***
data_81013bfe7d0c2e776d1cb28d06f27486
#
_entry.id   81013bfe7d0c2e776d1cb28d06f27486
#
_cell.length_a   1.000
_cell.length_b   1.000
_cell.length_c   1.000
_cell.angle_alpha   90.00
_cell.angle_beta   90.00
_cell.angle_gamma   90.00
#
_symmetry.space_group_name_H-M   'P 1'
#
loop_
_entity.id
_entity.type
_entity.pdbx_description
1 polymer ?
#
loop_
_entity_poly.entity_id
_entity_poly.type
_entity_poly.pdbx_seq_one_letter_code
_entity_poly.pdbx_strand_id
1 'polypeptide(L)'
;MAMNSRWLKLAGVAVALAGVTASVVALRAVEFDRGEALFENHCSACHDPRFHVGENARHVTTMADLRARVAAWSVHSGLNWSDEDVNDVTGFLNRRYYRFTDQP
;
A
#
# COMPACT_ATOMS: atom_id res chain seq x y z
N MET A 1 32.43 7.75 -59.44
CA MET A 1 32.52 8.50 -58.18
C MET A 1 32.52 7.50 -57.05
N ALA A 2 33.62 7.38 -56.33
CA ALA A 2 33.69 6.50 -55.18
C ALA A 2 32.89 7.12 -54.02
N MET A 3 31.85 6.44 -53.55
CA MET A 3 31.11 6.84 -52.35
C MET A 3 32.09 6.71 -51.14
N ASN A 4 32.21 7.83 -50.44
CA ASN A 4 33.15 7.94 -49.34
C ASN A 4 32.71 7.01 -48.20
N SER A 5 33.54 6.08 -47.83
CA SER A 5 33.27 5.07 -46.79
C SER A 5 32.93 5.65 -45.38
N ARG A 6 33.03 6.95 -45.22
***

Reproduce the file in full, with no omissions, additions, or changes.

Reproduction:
data_81013bfe7d0c2e776d1cb28d06f27486
#
_entry.id   81013bfe7d0c2e776d1cb28d06f27486
#
_cell.length_a   1.000
_cell.length_b   1.000
_cell.length_c   1.000
_cell.angle_alpha   90.00
_cell.angle_beta   90.00
_cell.angle_gamma   90.00
#
_symmetry.space_group_name_H-M   'P 1'
#
loop_
_entity.id
_entity.type
_entity.pdbx_description
1 polymer ?
#
loop_
_entity_poly.entity_id
_entity_poly.type
_entity_poly.pdbx_seq_one_letter_code
_entity_poly.pdbx_strand_id
1 'polypeptide(L)'
;MAMNSRWLKLAGVAVALAGVTASVVALRAVEFDRGEALFENHCSACHDPRFHVGENARHVTTMADLRARVAAWSVHSGLNWSDEDVNDVTGFLNRRYYRFTDQP
;
A
#
# COMPACT_ATOMS: atom_id res chain seq x y z
N MET A 1 32.43 7.75 -59.44
CA MET A 1 32.52 8.50 -58.18
C MET A 1 32.52 7.50 -57.05
N ALA A 2 33.62 7.38 -56.33
CA ALA A 2 33.69 6.50 -55.18
C ALA A 2 32.89 7.12 -54.02
N MET A 3 31.85 6.44 -53.55
CA MET A 3 31.11 6.84 -52.35
C MET A 3 32.09 6.71 -51.14
N ASN A 4 32.21 7.83 -50.44
CA ASN A 4 33.15 7.94 -49.34
C ASN A 4 32.71 7.01 -48.20
N SER A 5 33.54 6.08 -47.83
CA SER A 5 33.27 5.07 -46.79
C SER A 5 32.93 5.65 -45.38
N ARG A 6 33.03 6.95 -45.22